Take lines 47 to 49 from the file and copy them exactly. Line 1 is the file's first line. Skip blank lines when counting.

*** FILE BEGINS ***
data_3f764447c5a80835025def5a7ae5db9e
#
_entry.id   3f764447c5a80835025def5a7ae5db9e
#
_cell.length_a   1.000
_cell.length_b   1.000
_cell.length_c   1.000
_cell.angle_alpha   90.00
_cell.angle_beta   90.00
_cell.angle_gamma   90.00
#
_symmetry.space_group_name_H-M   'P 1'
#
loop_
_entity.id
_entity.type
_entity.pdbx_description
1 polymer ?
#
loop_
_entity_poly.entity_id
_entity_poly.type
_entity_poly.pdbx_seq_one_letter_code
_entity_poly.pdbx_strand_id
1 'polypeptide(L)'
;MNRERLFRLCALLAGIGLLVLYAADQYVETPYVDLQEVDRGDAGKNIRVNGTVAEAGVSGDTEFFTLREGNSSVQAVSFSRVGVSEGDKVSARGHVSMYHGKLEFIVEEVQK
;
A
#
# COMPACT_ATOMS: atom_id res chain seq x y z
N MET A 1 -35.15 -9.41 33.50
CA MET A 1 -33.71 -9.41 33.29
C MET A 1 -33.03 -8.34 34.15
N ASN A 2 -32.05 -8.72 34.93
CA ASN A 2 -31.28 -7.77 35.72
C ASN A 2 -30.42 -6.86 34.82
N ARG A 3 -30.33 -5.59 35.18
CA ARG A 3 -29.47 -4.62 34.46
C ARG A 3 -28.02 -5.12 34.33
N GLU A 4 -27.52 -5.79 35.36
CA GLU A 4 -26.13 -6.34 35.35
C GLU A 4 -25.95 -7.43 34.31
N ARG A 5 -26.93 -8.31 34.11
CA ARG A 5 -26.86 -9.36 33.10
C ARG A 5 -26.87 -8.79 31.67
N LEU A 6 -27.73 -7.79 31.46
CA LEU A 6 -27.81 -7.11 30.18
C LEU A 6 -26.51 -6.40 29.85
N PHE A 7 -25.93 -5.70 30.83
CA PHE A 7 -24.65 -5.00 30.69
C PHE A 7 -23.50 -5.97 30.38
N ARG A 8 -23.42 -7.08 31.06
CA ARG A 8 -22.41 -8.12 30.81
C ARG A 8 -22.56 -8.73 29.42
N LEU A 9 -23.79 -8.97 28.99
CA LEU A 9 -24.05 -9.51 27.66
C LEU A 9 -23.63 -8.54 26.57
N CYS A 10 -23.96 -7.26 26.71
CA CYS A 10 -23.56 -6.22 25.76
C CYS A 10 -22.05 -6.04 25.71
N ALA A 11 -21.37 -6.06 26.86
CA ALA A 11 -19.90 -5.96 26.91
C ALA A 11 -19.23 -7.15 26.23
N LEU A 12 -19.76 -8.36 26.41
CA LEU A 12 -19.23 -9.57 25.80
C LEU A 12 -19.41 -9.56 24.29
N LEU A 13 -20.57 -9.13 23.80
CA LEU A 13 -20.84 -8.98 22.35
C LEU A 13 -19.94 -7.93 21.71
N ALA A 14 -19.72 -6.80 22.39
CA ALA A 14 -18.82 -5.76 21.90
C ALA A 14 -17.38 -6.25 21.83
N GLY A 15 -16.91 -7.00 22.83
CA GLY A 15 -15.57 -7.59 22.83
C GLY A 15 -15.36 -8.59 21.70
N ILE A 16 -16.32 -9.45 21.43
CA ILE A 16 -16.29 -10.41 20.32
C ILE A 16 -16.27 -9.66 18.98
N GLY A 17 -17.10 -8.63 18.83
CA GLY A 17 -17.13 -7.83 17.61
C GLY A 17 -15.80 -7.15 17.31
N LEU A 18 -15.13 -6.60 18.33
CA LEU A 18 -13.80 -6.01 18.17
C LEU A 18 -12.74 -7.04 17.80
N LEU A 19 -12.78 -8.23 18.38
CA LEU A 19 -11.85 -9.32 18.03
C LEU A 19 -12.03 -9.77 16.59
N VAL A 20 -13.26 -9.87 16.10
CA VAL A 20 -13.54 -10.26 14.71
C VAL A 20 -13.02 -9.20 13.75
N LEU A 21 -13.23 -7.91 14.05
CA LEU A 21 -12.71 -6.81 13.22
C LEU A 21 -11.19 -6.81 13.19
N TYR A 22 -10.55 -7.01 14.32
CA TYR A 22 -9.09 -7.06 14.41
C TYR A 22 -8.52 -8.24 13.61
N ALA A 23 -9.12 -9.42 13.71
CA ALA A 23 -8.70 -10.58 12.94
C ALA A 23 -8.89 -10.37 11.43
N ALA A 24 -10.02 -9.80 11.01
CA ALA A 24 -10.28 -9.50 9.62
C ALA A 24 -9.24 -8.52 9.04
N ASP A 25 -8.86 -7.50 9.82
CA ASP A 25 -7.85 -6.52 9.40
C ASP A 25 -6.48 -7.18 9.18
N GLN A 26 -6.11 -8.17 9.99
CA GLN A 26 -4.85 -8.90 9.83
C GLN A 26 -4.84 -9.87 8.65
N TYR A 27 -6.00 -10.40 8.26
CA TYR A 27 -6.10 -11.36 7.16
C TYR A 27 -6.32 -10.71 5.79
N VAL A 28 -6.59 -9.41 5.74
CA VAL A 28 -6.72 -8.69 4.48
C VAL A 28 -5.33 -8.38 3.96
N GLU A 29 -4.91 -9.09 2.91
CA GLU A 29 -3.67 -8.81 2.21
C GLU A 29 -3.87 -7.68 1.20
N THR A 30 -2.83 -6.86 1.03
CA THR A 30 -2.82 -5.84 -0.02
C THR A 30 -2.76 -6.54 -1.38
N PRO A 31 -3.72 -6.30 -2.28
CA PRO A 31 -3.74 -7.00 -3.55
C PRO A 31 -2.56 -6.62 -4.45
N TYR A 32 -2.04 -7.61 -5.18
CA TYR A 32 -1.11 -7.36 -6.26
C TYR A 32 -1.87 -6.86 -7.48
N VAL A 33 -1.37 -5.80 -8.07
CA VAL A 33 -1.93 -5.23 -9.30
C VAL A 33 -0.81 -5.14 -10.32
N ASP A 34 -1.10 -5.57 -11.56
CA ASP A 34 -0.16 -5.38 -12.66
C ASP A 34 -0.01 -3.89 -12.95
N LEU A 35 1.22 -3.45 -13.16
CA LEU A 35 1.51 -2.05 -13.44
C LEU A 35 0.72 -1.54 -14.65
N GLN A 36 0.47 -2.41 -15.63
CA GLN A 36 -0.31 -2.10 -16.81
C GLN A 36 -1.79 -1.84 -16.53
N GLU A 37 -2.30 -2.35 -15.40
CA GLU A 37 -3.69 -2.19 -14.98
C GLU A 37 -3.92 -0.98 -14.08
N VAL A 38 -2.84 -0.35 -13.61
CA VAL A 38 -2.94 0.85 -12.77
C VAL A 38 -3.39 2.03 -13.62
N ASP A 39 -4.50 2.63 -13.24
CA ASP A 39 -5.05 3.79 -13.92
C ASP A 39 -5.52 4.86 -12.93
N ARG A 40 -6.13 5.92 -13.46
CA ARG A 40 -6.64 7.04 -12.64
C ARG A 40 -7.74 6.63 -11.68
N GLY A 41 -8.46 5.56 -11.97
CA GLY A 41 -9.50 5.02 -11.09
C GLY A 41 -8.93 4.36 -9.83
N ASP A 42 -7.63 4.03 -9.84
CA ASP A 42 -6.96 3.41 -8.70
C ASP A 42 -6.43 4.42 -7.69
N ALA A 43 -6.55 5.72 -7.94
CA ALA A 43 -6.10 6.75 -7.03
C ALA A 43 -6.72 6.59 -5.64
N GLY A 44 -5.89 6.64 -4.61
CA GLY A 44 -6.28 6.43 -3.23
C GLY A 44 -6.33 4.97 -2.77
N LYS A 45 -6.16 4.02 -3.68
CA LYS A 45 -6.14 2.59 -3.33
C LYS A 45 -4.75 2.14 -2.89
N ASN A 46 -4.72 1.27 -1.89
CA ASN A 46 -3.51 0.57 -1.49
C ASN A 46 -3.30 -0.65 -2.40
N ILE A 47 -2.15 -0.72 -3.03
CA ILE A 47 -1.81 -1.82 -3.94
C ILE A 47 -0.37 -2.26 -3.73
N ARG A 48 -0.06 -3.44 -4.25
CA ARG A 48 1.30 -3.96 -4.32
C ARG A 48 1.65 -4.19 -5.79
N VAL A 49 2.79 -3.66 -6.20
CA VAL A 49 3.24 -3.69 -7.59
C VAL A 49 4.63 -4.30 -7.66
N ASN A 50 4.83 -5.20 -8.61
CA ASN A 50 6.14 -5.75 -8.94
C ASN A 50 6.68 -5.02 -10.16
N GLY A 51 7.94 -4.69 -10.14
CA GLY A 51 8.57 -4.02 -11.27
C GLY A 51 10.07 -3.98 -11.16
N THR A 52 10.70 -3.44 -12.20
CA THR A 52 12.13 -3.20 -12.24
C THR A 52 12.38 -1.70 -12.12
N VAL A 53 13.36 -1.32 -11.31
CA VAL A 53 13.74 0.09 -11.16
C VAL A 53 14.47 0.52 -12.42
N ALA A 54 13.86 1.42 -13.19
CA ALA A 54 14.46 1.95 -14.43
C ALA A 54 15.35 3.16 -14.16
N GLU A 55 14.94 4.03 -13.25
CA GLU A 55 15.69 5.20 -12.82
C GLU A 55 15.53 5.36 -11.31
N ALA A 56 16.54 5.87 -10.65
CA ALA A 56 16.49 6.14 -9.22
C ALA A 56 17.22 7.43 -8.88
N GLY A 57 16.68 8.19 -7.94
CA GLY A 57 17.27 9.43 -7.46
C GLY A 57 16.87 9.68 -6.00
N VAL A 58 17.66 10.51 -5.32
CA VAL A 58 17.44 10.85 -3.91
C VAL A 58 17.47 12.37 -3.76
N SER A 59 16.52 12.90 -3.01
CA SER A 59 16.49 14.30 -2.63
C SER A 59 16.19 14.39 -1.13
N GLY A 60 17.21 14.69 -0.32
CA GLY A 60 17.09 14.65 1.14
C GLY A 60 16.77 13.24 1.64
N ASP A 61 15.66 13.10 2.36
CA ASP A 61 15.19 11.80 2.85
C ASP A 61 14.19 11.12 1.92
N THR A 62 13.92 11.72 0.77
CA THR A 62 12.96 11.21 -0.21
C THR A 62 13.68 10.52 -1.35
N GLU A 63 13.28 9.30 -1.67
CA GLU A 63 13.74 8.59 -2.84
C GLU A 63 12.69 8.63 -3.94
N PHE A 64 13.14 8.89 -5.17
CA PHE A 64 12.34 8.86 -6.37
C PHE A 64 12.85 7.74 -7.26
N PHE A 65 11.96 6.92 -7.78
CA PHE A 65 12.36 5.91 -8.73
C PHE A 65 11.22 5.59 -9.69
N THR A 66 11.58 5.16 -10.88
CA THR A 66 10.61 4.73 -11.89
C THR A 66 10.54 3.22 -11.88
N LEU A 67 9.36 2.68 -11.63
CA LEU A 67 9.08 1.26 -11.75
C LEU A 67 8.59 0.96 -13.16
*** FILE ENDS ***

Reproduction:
CA LEU A 6 -27.81 -7.11 30.18
C LEU A 6 -26.51 -6.40 29.85
N PHE A 7 -25.93 -5.70 30.83